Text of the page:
- Pursuant to the BEPS 5 report, changes to the Dutch innovation box rules are being proposed to reflect the fact that acquired IP and IP developed with significant assistance from group companies on a contract research basis does not qualify for the innovation box (referred to as the “nexus approach”).
- Outsourcing of R&D activities to third parties or within a Dutch tax group should not be affected by the nexus approach. Technically, the following amendments are being proposed:
- the income to be allocated to the innovation box is multiplied by a fraction which is made up of Total Qualifying Expenditure multiplied by 1.3, divided by the Total Expenditure incurred for the development of the Qualifying IP.
- Qualifying Expenditure is all expenditure directly incurred for the development of the IP, with the exception of expenditure incurred for outsourcing R&D to group companies and indirect costs such as housing and financing costs.
- The methodologies for allocating income to the innovation box have not changed and it has been laid down in a general provision that the allocation of income to the innovation box should be based on the specific circumstances of the taxpayer.
With regard to administrative requirements:
- The proposed rules introduce a documentation requirement for taxpayers, i.e. all information relevant to determining the allocation of income to the innovation box must be retained.
- Our initial observation is that this documentation requirement already exists to a large extent within the current rules and ruling practice. Nevertheless, the codification of this requirement is an additional administrative burden.
A grandfathering period will apply until July 1, 2021 for all IP which was developed before July 1, 2016. This means that the current rules will continue to apply to such IP for a period of five years. All IP developed after July 1, 2016 will automatically fall under the new rules and will therefore be subject to the narrowed definition of qualifying IP and the nexus approach. Specific grandfathering rules will also apply to the new administrative requirements.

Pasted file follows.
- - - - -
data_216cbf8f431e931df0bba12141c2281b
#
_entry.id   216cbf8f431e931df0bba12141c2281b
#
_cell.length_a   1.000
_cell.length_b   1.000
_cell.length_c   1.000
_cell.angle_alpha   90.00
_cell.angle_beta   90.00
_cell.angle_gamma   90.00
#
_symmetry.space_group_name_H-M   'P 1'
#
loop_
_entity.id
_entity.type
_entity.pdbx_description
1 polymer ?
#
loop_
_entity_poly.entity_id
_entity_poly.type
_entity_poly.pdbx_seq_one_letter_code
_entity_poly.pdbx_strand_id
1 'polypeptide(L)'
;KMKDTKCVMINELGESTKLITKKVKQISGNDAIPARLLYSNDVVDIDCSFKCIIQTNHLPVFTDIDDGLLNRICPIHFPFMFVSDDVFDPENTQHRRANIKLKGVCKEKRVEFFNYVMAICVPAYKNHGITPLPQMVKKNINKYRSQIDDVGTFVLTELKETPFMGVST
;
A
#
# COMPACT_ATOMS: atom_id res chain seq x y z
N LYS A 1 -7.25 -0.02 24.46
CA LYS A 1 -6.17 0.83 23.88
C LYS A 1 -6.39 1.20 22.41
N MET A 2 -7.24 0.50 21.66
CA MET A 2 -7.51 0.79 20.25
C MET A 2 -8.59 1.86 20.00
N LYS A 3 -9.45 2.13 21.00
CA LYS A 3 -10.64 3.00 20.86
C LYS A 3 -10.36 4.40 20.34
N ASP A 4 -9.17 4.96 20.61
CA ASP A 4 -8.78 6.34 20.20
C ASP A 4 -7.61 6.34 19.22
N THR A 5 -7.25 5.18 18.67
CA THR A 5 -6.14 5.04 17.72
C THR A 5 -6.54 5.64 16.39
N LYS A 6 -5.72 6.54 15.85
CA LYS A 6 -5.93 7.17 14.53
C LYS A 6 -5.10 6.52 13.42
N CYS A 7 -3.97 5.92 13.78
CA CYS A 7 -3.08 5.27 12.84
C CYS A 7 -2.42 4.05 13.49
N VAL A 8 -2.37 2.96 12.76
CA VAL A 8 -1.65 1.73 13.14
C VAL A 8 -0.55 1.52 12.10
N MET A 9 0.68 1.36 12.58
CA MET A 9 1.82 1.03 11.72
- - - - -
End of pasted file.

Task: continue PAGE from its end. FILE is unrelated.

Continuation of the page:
A specific rule is introduced for patented IP or breeder’s rights developed before January 1, 2017. These will continue to qualify for the innovation box without a time limitation, even if they do not meet the definition of qualifying IP. In specific circumstances this could mean that it would be worthwhile obtaining a patent or breeder’s right before January 1, 2017.
Although the proposed legislation is still subject to consultation and by no means final, it is likely that elements such as the modified nexus approach and the definition of qualifying IP will be implemented, given the consensus already reached on these topics in the BEPS 5 report. These changes may have a significant impact on the benefit that taxpayers can enjoy from the innovation box in the future, even in cases where tax rulings are valid beyond January 1, 2017. With respect to tax rulings, we recommend that you confirm their continued validity after the changes to the innovation box become effective (as changes in the relevant rules and regulation may render a ruling invalid).
Our innovation box specialists would be pleased to discuss with you the potential impact of these rules for your company and identify which steps can be taken in response.